Needle biopsy is an important and common procedure for lesion detection or tissue extraction within the human body. Physicians conducting such procedures rely primarily on the sense of “touch” (kinesthetic feedback from needle) to estimate the current needle position and organs within its vicinity. This skill takes time to acquire and mature, often by biopsies on live patients. Medical residents and fellow trainees thus have limited opportunities both in terms of real life scenarios as well as testing platforms to develop and validate their skills. This paper focuses on building a biopsy simulator for training on virtual phantoms (using both visual and force feedback) and cross validation using a real physical phantom. In order to develop a virtual-haptic model of biopsy phantom, material testing experiments were conducted to obtain motion-force profiles from an instrumented 6-DOF robot platform serving as a needle driver. The measured force-displacement data was then used to develop three types of haptic models for the phantom to calculate the force feedback for the haptic device. Neural network based models provided a more accurate force-reflection model compared to the other two methods from the literature and will form the basis of the virtual phantoms within our framework.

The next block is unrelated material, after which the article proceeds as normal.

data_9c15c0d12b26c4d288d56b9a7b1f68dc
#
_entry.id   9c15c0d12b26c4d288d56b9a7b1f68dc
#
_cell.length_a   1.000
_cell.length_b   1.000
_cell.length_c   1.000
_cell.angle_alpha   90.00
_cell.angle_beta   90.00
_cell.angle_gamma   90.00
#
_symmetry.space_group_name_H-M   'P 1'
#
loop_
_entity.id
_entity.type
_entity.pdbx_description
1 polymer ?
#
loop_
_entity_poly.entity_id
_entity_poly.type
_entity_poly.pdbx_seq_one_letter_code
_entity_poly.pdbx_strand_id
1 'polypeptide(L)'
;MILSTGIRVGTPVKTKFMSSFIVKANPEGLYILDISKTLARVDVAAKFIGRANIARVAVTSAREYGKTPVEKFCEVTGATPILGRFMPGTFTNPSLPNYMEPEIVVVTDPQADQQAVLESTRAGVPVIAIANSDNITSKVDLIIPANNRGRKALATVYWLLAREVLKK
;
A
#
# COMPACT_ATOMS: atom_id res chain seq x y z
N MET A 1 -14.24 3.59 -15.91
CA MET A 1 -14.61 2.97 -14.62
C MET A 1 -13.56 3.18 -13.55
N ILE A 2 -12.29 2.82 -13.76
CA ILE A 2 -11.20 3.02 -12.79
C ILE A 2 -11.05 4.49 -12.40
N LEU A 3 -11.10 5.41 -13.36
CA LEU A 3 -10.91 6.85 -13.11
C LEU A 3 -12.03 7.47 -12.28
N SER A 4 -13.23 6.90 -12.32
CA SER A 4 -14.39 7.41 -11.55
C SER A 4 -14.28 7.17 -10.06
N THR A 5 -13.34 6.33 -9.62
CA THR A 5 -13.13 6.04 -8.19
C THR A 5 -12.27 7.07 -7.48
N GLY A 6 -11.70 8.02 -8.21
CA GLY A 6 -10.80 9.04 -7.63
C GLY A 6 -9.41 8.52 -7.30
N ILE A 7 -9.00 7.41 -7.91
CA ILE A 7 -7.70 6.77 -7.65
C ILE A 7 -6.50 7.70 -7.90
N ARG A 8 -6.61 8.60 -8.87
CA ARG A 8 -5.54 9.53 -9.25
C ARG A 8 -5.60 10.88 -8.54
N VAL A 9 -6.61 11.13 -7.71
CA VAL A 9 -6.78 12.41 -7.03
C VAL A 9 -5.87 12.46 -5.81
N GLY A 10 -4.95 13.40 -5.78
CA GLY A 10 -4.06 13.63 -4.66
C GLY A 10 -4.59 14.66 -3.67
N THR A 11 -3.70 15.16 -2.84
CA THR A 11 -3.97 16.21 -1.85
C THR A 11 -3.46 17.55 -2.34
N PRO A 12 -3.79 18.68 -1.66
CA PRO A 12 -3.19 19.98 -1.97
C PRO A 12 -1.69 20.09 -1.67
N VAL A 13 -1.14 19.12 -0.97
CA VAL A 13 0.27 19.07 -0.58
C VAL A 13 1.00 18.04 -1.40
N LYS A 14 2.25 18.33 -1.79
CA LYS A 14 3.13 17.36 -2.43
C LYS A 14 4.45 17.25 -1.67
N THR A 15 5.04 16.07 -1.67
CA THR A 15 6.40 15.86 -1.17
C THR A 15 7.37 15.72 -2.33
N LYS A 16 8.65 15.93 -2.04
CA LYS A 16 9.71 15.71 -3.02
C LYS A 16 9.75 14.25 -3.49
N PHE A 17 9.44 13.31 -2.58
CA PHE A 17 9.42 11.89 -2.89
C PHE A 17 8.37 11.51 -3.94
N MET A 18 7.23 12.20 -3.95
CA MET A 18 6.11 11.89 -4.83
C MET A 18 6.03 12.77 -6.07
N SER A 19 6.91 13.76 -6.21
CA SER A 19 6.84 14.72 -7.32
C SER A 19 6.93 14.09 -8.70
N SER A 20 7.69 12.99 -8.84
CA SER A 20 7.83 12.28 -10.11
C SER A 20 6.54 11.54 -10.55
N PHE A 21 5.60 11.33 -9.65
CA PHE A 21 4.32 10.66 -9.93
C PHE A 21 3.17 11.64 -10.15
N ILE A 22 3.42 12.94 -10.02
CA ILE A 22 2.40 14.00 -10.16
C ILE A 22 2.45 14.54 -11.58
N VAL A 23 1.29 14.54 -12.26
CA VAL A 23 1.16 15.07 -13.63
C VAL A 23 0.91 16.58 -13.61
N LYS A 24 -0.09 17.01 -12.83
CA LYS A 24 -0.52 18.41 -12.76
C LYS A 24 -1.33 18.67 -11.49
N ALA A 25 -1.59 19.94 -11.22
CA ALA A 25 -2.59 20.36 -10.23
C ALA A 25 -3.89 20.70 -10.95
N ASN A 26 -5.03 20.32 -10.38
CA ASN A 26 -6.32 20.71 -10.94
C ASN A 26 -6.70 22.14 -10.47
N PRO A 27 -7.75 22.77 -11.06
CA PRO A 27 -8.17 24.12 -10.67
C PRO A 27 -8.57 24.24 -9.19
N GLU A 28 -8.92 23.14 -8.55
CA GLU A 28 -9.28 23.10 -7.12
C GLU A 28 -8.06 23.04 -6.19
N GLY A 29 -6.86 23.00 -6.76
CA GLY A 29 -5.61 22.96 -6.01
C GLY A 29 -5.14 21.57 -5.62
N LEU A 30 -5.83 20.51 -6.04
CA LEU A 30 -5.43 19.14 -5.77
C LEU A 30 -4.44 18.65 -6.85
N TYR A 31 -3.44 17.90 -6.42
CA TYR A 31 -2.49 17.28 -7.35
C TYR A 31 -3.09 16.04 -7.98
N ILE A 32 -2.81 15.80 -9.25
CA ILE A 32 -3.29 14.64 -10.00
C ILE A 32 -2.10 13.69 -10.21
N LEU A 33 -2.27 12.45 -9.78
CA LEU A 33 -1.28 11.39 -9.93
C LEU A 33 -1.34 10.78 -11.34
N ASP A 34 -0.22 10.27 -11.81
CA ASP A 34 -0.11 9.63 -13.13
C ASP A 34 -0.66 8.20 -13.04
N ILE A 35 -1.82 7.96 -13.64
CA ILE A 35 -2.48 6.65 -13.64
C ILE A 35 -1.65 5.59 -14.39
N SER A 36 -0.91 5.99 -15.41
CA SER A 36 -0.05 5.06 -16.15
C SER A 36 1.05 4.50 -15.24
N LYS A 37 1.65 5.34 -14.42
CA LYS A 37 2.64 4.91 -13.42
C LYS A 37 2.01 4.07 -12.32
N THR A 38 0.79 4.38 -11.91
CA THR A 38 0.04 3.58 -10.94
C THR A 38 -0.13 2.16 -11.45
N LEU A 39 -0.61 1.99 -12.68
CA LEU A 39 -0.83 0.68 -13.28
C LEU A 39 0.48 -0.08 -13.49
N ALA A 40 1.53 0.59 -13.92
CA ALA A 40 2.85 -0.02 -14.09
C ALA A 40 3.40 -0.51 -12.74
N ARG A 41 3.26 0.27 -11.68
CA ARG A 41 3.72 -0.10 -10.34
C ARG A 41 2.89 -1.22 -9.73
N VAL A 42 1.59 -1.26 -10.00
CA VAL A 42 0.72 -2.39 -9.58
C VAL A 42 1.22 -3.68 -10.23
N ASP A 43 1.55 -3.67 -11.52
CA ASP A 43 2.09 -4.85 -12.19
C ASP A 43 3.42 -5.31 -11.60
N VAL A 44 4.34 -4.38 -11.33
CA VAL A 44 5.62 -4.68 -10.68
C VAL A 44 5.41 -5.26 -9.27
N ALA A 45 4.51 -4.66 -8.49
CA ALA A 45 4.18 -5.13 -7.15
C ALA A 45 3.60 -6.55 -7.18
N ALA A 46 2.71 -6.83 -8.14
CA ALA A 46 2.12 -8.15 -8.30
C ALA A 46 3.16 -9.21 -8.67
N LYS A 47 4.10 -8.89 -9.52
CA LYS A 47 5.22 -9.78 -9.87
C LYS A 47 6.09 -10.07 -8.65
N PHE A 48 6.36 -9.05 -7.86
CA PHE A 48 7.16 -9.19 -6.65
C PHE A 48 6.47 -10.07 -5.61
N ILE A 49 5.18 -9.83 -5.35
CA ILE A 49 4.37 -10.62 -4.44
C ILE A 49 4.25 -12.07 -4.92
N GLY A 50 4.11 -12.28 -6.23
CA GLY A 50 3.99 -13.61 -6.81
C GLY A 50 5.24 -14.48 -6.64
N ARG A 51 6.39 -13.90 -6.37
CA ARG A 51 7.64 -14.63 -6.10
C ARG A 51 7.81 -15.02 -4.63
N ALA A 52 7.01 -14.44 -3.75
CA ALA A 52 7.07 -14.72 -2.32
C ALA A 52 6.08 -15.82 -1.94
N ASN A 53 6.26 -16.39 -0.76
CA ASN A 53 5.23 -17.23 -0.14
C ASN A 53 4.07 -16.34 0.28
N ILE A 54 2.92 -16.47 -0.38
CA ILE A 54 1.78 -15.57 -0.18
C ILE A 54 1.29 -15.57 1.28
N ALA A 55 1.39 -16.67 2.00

- Dynamic Systems and Control Division
Data Driven Development of Haptic Models for Needle Biopsy Phantoms
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Sathia Narayanan, M, Zhou, X, Garimella, S, Waz, W, Mendel, F, & Krovi, VN. "Data Driven Development of Haptic Models for Needle Biopsy Phantoms." Proceedings of the ASME 2012 5th Annual Dynamic Systems and Control Conference joint with the JSME 2012 11th Motion and Vibration Conference. Volume 3: Renewable Energy Systems; Robotics; Robust Control; Single Track Vehicle Dynamics and Control; Stochastic Models, Control and Algorithms in Robotics; Structure Dynamics and Smart Structures; Surgical Robotics; Tire and Suspension Systems Modeling; Vehicle Dynamics and Control; Vibration and Energy; Vibration Control. Fort Lauderdale, Florida, USA. October 17–19, 2012. pp. 419-427. ASME. https://doi.org/10.1115/DSCC2012-MOVIC2012-8658
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